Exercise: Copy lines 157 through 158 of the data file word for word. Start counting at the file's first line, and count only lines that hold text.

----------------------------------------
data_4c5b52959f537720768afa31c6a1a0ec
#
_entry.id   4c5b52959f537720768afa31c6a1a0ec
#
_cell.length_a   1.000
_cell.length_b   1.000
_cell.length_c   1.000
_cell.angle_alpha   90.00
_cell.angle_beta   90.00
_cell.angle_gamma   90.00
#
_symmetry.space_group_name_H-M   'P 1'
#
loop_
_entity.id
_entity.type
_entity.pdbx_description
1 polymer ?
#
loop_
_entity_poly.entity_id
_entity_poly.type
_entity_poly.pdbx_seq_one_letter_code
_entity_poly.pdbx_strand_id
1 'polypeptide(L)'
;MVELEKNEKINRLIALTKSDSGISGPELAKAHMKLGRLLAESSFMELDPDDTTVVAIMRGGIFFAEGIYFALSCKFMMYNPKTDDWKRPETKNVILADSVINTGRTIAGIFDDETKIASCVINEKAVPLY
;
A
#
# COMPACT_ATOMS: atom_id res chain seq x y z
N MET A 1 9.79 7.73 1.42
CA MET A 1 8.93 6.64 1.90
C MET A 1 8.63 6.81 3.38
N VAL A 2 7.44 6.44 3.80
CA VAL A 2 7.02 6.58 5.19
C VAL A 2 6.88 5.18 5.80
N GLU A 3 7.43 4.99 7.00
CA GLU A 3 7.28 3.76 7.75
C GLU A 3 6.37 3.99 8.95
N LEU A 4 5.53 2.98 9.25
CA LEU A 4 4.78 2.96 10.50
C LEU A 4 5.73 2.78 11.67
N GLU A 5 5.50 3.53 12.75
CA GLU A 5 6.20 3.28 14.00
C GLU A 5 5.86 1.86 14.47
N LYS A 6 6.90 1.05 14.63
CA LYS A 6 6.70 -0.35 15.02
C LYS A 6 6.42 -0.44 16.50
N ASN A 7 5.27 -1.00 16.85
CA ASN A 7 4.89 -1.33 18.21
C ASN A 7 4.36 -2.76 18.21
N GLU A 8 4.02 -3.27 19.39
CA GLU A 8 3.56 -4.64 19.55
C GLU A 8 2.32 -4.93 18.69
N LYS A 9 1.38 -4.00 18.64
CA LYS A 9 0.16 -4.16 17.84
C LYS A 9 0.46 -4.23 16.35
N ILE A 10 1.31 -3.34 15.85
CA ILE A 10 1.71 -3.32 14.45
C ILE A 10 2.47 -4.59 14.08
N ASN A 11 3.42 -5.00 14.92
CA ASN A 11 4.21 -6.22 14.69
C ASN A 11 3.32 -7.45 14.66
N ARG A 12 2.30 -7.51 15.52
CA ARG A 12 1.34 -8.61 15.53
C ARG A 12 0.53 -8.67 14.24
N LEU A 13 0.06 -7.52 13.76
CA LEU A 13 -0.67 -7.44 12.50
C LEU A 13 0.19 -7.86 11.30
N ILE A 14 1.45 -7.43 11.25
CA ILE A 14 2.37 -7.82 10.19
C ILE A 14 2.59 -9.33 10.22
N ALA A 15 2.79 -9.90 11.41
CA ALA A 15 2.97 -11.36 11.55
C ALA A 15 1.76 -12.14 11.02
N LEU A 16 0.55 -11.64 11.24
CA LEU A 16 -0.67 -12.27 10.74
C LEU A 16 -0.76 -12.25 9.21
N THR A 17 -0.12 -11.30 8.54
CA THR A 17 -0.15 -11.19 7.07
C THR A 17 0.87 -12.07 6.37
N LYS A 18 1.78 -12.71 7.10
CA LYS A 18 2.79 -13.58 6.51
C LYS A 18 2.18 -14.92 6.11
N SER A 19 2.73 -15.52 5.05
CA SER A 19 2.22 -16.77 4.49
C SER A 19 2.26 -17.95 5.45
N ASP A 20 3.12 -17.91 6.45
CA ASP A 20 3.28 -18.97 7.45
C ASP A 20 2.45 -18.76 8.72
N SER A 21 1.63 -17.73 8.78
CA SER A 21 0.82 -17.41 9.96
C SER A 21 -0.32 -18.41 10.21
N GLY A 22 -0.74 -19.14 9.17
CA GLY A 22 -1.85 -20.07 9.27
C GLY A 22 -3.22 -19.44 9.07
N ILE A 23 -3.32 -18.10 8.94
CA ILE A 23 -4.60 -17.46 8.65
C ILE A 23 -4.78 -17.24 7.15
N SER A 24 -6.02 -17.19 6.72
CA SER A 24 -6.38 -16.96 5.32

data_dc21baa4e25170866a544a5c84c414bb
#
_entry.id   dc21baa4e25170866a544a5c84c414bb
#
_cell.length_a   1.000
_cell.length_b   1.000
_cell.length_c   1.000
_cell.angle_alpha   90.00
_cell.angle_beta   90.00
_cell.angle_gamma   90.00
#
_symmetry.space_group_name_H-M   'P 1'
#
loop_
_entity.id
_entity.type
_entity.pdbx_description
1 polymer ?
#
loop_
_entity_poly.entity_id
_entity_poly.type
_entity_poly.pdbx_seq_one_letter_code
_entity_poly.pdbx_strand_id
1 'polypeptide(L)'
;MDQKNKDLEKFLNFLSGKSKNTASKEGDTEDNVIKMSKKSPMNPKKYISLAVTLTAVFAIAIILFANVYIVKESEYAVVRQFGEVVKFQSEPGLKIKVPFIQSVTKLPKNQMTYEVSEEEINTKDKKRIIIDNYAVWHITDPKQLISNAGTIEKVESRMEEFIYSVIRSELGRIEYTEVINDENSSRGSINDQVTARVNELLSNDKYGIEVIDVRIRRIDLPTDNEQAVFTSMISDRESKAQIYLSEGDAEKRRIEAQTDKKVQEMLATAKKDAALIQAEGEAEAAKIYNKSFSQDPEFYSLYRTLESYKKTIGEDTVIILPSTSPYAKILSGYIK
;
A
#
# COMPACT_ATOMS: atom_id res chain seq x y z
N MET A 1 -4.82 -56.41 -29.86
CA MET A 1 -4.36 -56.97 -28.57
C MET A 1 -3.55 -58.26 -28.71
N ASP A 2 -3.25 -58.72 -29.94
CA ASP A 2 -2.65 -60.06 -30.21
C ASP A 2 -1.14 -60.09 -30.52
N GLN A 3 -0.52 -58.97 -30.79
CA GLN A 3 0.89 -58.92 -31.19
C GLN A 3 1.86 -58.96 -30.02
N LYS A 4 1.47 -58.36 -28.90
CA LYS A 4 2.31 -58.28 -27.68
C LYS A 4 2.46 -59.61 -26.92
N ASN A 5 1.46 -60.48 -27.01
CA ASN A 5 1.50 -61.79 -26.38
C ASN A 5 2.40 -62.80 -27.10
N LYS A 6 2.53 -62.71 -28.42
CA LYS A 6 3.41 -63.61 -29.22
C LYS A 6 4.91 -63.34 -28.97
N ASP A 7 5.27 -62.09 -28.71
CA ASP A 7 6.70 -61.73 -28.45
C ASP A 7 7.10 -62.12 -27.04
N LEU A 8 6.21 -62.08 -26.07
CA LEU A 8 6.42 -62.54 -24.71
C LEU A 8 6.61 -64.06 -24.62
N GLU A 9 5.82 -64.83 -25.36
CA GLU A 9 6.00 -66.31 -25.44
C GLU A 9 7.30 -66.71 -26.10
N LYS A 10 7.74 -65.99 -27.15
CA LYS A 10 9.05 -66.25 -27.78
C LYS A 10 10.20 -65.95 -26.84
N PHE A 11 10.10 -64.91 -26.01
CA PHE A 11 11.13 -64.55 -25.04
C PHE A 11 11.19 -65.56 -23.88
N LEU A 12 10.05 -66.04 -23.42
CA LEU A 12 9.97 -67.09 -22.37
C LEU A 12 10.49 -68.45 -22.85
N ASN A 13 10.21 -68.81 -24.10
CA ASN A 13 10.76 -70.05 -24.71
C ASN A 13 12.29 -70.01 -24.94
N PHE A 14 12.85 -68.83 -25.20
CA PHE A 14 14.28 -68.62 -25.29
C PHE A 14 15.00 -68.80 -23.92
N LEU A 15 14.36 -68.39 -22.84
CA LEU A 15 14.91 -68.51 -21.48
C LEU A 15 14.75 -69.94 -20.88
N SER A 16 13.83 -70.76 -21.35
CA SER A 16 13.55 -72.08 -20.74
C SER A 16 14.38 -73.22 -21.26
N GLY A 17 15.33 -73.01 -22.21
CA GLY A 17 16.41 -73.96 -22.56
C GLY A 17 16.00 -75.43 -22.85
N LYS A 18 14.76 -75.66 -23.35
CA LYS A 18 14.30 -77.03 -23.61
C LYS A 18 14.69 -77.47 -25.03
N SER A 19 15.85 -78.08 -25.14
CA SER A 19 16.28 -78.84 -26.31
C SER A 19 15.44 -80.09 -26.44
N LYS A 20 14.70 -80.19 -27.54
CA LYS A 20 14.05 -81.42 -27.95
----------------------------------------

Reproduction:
CA GLU A 9 6.00 -66.31 -25.44
C GLU A 9 7.30 -66.71 -26.10